“Our results verify that PWDs record the accretion of rocky exoplanets, but they also show that those exoplanets associated with PWDs have compositions that are exotic to our Solar System — sufficiently so to require new rock classification schemes to describe their mineral assemblages.”

This then at least partially validates my speculation that the chemistry of other worlds could be quite different from terrestrial chemistry. The final citation of this paper is “Mineral ecology; chance and necessity in the mineral diversity of terrestrial planets,” by Robert M. Hazen, Edward S. Grew, Robert T. Downs, Joshua Golden, and Grethe Hystad. This paper states:

“…stars can differ significantly from the Sun in relative abundances of rock-forming elements, which implies that bulk compositions of some extrasolar Earth-like planets likely differ significantly from those of Earth, particularly if the fractionation processes in evolving stellar nebulas and planetary differentiation are factored in.”

This paper concludes with the following observation:

“Were Earth’s history to be replayed, and thousands of mineral species discovered and characterized anew, it is probable that many of those minerals would differ from species known today.”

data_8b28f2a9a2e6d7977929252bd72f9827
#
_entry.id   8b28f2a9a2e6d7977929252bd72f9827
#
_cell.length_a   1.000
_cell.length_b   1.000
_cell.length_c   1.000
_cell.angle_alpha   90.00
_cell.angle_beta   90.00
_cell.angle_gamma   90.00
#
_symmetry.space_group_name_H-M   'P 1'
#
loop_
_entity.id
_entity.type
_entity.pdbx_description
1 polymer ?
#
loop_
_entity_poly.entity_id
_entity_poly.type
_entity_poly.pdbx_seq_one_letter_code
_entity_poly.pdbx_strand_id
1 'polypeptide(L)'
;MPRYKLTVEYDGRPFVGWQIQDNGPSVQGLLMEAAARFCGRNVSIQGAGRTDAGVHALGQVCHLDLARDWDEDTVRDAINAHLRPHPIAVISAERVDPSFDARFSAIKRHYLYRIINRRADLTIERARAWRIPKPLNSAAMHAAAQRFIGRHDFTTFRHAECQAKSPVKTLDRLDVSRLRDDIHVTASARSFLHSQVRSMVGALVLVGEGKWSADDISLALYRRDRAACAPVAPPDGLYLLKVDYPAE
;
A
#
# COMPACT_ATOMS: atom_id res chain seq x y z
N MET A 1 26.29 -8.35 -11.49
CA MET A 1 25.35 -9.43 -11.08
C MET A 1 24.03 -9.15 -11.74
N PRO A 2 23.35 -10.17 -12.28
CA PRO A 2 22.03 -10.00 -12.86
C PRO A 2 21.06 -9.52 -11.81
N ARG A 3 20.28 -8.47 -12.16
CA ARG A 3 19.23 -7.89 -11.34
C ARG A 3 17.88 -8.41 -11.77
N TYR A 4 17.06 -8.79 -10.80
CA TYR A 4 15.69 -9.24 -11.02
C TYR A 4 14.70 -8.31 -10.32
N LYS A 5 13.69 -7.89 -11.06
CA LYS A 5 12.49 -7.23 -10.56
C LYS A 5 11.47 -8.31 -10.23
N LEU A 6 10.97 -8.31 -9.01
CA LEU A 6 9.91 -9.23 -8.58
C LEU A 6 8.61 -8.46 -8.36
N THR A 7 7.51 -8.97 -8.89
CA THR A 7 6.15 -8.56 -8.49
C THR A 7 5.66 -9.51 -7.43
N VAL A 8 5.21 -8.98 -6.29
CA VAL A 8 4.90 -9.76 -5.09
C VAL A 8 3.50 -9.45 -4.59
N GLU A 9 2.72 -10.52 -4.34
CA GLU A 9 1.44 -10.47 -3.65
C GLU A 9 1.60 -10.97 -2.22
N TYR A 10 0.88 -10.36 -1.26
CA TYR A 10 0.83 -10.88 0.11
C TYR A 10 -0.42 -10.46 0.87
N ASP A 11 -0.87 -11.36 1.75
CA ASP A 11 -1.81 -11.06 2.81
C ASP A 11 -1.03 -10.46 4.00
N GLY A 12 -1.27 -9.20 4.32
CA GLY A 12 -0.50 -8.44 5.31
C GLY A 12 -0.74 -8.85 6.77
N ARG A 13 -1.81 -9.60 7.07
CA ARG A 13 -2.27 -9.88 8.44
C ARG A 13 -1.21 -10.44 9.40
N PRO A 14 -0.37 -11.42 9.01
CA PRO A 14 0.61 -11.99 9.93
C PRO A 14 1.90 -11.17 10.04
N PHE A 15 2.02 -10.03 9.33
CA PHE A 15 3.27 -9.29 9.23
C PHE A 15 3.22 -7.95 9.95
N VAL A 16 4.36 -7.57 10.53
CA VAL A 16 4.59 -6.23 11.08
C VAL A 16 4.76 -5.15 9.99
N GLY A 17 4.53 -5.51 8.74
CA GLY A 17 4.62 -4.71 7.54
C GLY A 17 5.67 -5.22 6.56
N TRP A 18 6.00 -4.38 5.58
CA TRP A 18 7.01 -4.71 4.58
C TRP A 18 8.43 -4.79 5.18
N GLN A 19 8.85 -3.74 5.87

This sounds a lot like a mineralogical parallel of Stephen J. Gould’s famous thought experiment of rewinding the tape of life. Be that as it may, it appears that even given the natural boundary conditions of stable elements and the finite number of processes that generate mineral species, that planets can vary considerably in their mineralogical composition, and this in turn means distinct chemospheres. Distinct chemospheres, in turn, could be the basis upon which distinct forms of emergent complexity could supervene. This is the point of view of emergent complexity pluralism, and, so far as I understand matters, contemporary planetary science suggests the possibility of this.

A planet orbiting a white dwarf breaks apart.